June 12, 2014 2:20 am | by Elaine Kurtenbach - AP Business Writer - Associated Press | News | Comments

The possible bid by Mitsubishi Heavy Industries for turbine businesses of French engineering firm Alstom is part of Japan's effort to carve out a share of the lucrative global energy infrastructure business. Mitsubishi and German rival Siemens AG said Wednesday they are considering a joint bid for parts of Alstom and will decide by Monday whether to pitch it to Alstom's board.

Merck to acquire hepatitis C drug developer

June 9, 2014 9:19 am | by The Associated Press | News | Comments

Merck will spend nearly $4 billion for Idenix Pharmaceuticals with a per-share bid that more than triples the hepatitis C drug developer's latest closing price. Pharmaceutical companies are racing to test new and potentially lucrative treatments for hepatitis C, a blood-borne disease that causes liver damage and is expected to become more common as the U.S. population ages.

Cleveland to get new additive manufacturing center

June 9, 2014 8:45 am | News | Comments

Rapid Prototype + Manufacturing (rp+m) has formally partnered with Case Western Reserve Univ. to move its research and development arm to the university, joining forces with faculty researchers to develop new technologies in the growing additive manufacturing market, assist students in entrepreneurship and with research opportunities, and boost economic development in the region.

Affordable precision printing for pros

June 3, 2014 7:38 am | by Rob Matheson, MIT News Office | News | Comments

Against the backdrop of today’s burgeoning 3-D printing landscape, with an ever-increasing number of machines popping up, MIT Media Lab spinout Formlabs has carved out a precise niche. Combining a highly accurate (but usually expensive) light-based printing technique with engineering ingenuity, the Formlabs team invented a high-resolution 3-D laser printer, called the Form 1, that’s viewed as an affordable option for professional users.

New data show how states are doing in science

May 16, 2014 8:08 am | News | Comments

A newly updated, online, interactive state data tool published by the National Science Board is enabling policymakers, educators, and other users to discern trends in education, science and research in each of the 50 states. The tool features 59 state indicators of state performance in education, the scientific workforce, R&D investments and activities, and high-tech business.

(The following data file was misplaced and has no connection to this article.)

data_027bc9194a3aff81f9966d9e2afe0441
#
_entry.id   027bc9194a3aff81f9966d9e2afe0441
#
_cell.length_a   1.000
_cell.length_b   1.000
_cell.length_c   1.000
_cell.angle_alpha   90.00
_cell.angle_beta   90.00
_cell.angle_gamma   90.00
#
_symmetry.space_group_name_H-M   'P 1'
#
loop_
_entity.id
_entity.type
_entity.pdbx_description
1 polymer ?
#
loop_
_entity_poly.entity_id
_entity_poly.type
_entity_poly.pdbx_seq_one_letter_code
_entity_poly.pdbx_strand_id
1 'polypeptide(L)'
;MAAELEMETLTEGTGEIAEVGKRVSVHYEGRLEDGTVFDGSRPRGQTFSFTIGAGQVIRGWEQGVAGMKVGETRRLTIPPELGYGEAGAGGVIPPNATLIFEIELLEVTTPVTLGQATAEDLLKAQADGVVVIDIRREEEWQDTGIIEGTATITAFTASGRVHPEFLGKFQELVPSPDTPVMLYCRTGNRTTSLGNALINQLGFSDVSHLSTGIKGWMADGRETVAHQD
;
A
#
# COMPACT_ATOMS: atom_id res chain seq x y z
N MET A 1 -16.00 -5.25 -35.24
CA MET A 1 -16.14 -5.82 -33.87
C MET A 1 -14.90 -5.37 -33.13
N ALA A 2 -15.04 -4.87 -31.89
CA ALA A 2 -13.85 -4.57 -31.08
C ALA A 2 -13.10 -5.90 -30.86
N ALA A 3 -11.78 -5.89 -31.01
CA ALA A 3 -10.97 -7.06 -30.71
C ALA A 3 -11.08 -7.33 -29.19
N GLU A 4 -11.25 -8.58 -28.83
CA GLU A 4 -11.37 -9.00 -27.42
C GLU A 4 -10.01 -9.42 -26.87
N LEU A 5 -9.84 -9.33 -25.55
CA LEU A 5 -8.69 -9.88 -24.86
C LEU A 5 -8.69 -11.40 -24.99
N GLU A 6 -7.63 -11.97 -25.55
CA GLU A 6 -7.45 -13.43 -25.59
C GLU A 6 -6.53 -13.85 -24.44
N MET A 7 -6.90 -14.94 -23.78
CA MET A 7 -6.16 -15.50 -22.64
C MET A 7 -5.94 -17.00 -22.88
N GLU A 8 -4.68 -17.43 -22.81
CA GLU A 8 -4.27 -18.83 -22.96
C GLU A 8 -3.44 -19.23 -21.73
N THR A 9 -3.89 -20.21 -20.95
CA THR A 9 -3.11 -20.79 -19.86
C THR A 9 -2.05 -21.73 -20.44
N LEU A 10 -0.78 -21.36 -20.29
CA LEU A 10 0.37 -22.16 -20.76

High-flying turbine produces more power

May 15, 2014 7:40 am | by Rob Matheson, MIT News Office | News | Comments

For Altaeros Energies, a startup launched out of Massachusetts Institute of Technology, the sky’s the limit when it comes to wind power. Founded by alumni Ben Glass and Adam Rein, Altaeros has developed the world’s first commercial airborne wind turbine, which uses a helium-filled shell to float as high as a skyscraper and capture the stronger, steadier winds available at that altitude.

FDA weighs over-the-counter approval of Singulair

April 30, 2014 11:23 am | by Matthew Perrone - AP Health Writer - Associated Press | News | Comments

Federal health regulators are weighing the risks of permitting Merck to sell its prescription respiratory pill, Singulair, as an over-the-counter medicine for allergies. In a review posted online Wednesday, the Food and Drug Administration raised concerns that the drug could be used inappropriately by children or by patients with more serious conditions, like asthma.

For North Dakota, drones a possible growth market

April 27, 2014 1:22 pm | by Henry C. Jackson - Associated Press - Associated Press | News | Comments

U.S. and North Dakota officials have big hopes for the growth of what are known as unmanned aircraft systems. And the remote northwestern state has positioned itself well to take advantage of its unique attributes: A first-of-its-kind academic program, an established military presence, a strong commitment from state and federal officials to find funding, and even the weather.

Google, Apple settle high-tech workers' lawsuit

April 24, 2014 7:22 pm | by Michael Liedtke - AP Technology Writer - Associated Press | News | Comments

Google, Apple, Intel and Adobe Systems have settled a class-action lawsuit alleging they conspired to prevent their engineers and other highly sought technology workers from getting better job offers from one another. The agreement announced Thursday averts a Silicon Valley trial that threatened to expose the tactics deployed by billionaire executives to corral less affluent employees working on a variety of products and online services.